4.0 out of 5 stars MGM answers Russ Meyer's call!, December 24, 2010
This review is from: Pretty Maids All In A Row [Remaster] (DVD)
After BEYOND THE VALLEY OF THE DOLLS hit it BIG, MGM realized there was gold in them there hills (pun intended,) and came up with this twisted gem. Just like Meyer, director Roger Vadim was known for having an eye for, ahem, talent, and cast a bevy of beautiful ingenues to be in his film. But unlike Meyer's masterpiece, Vadim assembled a group of A-list actors to be at the forefront of the "action." Rock Hudson, Angie Dickinson, and Telly Savalas are marvelous in their roles, giving the fresh faces something solid to play off. The resulting film is not quite as wildly entertaining as BTVOTD, but no less subversive. Another striking similarity to BTVOTD lies in their unusual choice of screenwriter. While Meyer had Roger Ebert, Vadim enlists the aid of the "Great Bird of the Galaxy" himself, Gene Roddenberry! TREK fans, strap yourselves in for a journey of a different sort with this one...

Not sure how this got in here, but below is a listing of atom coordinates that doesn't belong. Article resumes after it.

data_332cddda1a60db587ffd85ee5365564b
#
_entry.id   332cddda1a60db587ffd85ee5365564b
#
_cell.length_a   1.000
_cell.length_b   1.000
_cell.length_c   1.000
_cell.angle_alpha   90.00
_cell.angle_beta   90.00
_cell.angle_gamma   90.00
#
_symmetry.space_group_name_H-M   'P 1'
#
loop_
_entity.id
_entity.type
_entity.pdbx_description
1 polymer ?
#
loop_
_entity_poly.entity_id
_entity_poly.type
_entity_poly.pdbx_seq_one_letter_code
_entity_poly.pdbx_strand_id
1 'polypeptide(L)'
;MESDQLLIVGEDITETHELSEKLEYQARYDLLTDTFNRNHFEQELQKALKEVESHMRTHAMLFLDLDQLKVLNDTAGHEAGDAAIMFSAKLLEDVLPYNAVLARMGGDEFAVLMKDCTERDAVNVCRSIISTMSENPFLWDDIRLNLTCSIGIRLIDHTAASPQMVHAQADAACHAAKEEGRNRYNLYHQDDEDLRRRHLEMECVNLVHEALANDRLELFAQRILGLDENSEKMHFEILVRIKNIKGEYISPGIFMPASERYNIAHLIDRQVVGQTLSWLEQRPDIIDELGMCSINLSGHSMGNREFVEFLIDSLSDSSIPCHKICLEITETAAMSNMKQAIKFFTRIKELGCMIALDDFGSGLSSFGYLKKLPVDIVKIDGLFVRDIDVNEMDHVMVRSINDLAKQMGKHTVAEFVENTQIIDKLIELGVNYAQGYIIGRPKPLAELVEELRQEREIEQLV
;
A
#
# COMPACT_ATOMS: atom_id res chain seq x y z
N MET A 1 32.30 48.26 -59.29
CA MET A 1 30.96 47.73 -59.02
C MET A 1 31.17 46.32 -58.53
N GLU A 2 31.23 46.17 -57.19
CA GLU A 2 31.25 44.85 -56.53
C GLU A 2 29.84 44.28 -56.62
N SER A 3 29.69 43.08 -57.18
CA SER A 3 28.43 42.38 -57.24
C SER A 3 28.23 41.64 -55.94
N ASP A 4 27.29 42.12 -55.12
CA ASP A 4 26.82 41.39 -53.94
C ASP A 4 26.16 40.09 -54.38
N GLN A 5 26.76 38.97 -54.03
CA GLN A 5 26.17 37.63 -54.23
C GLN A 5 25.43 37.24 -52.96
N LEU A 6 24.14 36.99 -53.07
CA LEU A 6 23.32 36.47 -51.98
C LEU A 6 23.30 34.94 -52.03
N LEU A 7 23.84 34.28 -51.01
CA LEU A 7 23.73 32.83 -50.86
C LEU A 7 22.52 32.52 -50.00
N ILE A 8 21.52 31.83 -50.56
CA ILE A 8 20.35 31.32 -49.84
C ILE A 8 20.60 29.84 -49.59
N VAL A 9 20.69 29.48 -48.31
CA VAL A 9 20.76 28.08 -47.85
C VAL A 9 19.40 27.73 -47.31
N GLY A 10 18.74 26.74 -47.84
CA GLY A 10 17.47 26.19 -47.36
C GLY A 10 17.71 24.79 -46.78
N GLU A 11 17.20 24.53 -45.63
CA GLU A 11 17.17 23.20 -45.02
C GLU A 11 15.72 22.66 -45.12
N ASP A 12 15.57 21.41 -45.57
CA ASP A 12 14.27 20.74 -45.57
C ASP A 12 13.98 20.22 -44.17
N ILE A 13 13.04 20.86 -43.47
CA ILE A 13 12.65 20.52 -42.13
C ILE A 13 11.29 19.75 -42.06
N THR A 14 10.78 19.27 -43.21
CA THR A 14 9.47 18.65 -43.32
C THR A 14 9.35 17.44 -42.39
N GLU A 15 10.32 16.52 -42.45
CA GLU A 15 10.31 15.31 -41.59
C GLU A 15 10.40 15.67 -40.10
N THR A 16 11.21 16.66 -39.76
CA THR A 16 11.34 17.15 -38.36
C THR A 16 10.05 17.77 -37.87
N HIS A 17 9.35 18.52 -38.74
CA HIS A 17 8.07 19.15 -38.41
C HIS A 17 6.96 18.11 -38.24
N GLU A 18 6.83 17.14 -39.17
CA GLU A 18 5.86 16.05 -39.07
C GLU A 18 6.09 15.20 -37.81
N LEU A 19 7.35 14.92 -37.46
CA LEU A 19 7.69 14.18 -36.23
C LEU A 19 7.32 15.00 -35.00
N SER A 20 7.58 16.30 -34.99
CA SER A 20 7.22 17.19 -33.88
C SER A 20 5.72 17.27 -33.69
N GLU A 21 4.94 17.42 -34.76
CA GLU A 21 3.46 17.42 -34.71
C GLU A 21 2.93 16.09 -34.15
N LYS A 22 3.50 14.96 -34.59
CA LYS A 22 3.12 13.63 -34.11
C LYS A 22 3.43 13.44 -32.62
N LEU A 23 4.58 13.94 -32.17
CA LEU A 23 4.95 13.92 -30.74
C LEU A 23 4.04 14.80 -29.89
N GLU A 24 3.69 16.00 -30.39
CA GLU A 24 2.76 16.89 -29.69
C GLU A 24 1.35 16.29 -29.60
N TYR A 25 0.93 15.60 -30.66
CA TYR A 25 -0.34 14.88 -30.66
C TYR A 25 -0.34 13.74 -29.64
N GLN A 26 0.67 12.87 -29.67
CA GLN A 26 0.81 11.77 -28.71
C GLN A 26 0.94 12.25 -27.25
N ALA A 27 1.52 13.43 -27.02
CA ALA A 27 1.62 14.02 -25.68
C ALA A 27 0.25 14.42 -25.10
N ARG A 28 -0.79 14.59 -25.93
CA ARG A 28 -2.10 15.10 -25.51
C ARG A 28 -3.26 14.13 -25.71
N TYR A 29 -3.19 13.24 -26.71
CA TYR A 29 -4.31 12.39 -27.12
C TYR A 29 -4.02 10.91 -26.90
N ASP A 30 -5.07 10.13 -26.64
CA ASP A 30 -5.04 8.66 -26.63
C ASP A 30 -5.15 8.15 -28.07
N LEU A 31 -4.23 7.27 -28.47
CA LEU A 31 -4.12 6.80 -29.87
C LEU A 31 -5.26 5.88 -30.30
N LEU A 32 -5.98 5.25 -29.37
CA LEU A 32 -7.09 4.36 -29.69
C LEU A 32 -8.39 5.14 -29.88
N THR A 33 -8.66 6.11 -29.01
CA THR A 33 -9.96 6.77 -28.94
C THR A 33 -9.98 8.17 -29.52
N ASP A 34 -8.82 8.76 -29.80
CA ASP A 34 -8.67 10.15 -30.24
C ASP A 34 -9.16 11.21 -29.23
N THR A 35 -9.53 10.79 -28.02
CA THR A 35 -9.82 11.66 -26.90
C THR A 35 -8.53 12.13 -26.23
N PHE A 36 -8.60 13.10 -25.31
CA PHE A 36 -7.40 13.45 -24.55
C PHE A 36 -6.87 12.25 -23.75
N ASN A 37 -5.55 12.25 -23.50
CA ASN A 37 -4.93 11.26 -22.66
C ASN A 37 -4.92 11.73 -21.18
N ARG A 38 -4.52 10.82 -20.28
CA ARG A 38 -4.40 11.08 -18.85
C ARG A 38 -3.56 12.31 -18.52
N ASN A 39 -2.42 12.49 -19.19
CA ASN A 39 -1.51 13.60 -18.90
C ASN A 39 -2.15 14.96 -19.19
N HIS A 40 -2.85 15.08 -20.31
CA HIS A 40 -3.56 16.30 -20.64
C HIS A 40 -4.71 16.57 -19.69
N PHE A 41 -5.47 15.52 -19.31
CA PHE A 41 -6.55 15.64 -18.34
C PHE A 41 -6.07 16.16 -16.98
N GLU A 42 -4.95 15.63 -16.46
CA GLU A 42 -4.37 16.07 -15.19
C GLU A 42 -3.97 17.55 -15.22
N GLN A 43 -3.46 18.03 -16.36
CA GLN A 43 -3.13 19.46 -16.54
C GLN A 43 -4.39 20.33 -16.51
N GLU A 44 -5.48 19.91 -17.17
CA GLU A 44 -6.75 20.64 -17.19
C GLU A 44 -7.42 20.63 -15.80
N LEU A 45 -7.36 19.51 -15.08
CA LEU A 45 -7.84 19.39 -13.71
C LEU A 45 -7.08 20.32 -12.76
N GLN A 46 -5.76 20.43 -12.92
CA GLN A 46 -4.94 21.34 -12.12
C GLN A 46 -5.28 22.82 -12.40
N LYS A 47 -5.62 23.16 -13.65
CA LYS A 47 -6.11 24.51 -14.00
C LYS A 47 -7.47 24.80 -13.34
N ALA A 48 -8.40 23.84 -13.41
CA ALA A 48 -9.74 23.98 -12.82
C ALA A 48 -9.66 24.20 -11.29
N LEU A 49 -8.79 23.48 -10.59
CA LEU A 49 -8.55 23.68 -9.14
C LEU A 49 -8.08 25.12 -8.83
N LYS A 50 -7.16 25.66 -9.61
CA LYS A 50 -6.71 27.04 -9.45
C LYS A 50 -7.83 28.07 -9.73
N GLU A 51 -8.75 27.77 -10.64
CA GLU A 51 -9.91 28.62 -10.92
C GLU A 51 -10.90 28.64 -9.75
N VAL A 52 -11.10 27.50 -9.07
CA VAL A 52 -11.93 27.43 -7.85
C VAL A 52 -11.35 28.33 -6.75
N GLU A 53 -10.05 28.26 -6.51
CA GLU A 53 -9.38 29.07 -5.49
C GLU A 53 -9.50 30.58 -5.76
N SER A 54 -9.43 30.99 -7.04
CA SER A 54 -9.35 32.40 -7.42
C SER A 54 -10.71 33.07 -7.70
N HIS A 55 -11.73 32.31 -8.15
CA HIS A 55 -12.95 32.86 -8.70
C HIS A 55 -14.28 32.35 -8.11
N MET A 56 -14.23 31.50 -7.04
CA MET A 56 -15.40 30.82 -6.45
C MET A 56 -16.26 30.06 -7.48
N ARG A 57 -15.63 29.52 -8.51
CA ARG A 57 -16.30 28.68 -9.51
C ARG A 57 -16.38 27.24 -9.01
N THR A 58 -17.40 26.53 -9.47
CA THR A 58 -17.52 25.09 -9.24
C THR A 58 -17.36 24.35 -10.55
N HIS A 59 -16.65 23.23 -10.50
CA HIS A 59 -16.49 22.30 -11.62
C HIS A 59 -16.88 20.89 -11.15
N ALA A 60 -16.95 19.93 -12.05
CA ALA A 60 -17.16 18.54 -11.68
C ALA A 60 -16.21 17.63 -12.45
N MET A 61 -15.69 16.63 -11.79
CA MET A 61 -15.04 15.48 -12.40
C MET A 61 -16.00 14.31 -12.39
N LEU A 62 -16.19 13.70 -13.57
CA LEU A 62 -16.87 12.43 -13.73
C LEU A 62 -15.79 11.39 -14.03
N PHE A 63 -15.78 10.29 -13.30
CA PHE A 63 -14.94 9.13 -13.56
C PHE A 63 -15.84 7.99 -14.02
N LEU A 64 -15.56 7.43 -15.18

PRETTY MAIDS ALL IN A ROW is essential viewing for those interested in seeing a prime example of what made the 1970's the most daring period of American film.
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3 of 3 people found the following review helpful
4.0 out of 5 stars Takes Me Back to the Wild Seventies, April 24, 2009
By